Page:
Study Shows Very Few Adults Wear Helmets While Bicycling
Shepherd Center experts encourage riders to wear helmets to prevent and lessen the severity of brain injuries.
Only 22 percent of bicyclists in severe accidents were wearing helmets, according to a recent study published in the journal Brain Injury.
Using data from the National Trauma Data Bank, researchers looked at information on 76,032 bicyclists who sustained head or neck injuries from 2002 to 2012. The research team, which is not affiliated with Shepherd Center and was led by Lagina Scott, M.D., a medical student in the class of 2017 of Charles R. Drew University of Medicine & Science, and the David Geffen School of Medicine at UCLA, also found that cyclists who chose to wear helmets were less severely injured, spent less time in the hospital, including in the intensive care unit, and were less likely to die as a result of their injuries.
“A helmet won’t always save you from a serious head injury if you’re in a bicycle versus car accident, or hit a pothole and are launched over the handlebars off your bike,” said Ford Vox, M.D., medical director of the Disorders of Consciousness Program at Shepherd Center and a board-certified physical medicine and rehabilitation physician with additional subspecialty board certification in brain injury medicine. “Unfortunately we’ve treated many cyclists who dutifully wore their helmets and still sustained a serious brain or spinal cord injury. But helmets save lives, and they can mean the difference between whether you’ll need brain surgery or not. It’s typically the unhelmeted riders who never make it home.”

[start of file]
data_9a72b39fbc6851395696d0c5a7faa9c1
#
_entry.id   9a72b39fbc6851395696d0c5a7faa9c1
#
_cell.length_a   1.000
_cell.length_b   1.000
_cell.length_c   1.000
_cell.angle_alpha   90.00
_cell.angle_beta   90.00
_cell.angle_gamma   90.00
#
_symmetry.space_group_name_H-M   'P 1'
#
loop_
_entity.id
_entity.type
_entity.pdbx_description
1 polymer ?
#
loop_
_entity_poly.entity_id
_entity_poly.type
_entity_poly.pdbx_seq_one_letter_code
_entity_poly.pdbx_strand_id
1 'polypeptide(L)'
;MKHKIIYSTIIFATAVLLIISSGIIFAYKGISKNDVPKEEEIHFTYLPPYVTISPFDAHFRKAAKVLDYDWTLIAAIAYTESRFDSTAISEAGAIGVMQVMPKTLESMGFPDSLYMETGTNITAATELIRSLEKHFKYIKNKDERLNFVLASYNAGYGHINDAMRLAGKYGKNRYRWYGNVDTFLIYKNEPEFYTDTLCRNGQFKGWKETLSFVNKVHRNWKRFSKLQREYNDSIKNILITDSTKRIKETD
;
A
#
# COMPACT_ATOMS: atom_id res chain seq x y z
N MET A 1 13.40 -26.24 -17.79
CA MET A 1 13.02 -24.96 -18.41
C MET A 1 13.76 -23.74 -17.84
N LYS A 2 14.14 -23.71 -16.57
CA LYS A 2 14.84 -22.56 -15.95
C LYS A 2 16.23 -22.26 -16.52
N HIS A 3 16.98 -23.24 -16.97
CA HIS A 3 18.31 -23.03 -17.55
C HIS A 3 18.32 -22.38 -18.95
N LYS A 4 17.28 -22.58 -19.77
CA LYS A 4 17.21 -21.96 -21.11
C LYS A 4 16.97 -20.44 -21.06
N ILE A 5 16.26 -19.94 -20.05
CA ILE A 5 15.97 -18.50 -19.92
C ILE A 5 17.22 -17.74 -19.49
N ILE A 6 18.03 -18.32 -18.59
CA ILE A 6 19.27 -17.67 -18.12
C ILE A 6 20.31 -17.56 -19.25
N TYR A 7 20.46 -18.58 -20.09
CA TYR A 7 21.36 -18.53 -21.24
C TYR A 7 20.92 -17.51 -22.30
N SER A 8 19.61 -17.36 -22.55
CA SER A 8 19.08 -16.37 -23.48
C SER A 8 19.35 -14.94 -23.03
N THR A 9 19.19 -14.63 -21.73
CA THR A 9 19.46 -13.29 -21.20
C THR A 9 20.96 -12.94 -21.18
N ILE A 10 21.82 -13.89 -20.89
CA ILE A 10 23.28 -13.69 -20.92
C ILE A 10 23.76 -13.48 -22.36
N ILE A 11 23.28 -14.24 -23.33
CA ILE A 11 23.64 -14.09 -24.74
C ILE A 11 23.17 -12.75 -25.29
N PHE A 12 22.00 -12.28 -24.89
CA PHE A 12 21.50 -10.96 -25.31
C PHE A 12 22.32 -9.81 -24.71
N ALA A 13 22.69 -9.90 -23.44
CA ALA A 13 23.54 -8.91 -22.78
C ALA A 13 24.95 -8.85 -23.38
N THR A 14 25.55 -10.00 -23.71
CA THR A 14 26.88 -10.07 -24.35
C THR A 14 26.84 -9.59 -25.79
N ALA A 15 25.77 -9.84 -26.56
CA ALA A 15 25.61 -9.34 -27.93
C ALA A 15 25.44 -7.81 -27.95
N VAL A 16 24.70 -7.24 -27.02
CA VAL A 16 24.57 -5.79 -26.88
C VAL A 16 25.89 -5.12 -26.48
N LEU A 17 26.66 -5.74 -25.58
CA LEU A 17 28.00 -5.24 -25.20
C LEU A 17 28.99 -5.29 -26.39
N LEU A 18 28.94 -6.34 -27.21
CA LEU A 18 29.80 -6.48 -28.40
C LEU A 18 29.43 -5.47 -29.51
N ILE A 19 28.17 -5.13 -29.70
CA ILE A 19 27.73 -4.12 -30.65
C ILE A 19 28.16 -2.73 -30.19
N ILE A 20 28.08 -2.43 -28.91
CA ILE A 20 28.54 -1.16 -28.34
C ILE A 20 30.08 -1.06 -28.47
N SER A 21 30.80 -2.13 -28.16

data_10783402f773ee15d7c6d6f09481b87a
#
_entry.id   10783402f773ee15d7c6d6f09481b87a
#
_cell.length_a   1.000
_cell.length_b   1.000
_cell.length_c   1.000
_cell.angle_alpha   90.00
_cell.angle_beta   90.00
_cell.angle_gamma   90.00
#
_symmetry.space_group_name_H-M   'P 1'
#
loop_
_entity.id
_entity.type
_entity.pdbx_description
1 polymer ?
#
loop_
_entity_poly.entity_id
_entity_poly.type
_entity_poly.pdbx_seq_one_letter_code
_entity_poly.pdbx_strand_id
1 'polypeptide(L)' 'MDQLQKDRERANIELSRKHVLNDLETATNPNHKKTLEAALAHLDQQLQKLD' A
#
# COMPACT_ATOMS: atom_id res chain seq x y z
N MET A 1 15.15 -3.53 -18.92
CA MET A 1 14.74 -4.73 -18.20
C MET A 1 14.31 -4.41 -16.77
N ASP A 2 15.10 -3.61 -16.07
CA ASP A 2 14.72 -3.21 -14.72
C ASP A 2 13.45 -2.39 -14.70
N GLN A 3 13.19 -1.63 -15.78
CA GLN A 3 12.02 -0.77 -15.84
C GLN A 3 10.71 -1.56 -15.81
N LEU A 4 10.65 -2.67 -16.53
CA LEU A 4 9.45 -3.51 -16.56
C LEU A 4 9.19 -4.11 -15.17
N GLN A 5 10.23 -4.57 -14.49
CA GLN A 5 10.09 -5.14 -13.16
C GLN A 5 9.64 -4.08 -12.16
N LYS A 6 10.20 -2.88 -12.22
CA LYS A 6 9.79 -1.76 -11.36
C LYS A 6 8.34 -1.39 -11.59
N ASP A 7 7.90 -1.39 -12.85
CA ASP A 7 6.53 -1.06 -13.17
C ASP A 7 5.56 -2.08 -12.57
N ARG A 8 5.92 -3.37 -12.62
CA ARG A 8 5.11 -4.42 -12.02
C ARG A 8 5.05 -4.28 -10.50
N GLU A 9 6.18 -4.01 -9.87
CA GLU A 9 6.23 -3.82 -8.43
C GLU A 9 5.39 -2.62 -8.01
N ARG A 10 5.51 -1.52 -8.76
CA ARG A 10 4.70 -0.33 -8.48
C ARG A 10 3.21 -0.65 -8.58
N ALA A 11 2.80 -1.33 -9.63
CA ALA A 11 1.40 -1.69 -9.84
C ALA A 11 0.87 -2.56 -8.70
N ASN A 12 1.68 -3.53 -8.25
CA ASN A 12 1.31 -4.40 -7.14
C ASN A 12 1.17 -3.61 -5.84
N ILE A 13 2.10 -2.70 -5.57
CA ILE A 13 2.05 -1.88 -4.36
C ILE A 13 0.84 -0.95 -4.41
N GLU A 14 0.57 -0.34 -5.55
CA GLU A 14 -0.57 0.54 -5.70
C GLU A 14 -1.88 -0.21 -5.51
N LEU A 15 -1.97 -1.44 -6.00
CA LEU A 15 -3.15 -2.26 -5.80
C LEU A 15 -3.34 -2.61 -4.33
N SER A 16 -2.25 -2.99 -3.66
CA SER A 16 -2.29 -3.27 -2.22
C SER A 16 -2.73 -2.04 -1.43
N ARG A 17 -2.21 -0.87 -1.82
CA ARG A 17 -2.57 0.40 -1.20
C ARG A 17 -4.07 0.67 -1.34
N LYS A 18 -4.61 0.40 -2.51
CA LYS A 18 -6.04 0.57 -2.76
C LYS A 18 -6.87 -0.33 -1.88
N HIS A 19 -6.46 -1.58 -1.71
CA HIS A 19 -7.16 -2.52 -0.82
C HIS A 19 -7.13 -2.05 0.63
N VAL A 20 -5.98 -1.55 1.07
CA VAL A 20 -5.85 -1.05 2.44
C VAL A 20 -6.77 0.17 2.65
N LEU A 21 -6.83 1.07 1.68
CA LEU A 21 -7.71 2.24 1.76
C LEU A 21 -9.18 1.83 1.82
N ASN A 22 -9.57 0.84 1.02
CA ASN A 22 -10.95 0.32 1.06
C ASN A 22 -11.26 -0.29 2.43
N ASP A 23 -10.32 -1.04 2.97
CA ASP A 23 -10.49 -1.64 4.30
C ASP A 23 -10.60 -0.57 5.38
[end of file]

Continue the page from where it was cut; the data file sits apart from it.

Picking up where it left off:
The study also found that men are less likely than women to wear helmets at a rate of 21% to 28%. Data showed that men’s hospital stays after injury were longer than women’s, and the severity of their injuries were worse. Even fewer young cyclists wear helmets: Only 12% of cyclists under age 17 were wearing helmets when injured.
“Always wear a helmet, even on short rides, and encourage those you love to do the same,” said Emma Harrington, director of injury prevention and education services at Shepherd Center. “They can make a huge difference in the severity of injuries sustained.”
For more information on Shepherd Center's Injury Prevention Program, click here.
Shepherd Center, located in Atlanta, Georgia, is a private, not-for-profit hospital specializing in medical treatment, research and rehabilitation for people with spinal cord injury, brain injury, multiple sclerosis, spine and chronic pain, and other neuromuscular conditions. Founded in 1975, Shepherd Center is ranked by U.S. News & World Report among the top 10 rehabilitation hospitals in the nation. In its more than four decades, Shepherd Center has grown from a six-bed rehabilitation unit to a world-renowned, 152-bed hospital that treats more than 935 inpatients, 541 day program patients and more than 7,300 outpatients each year.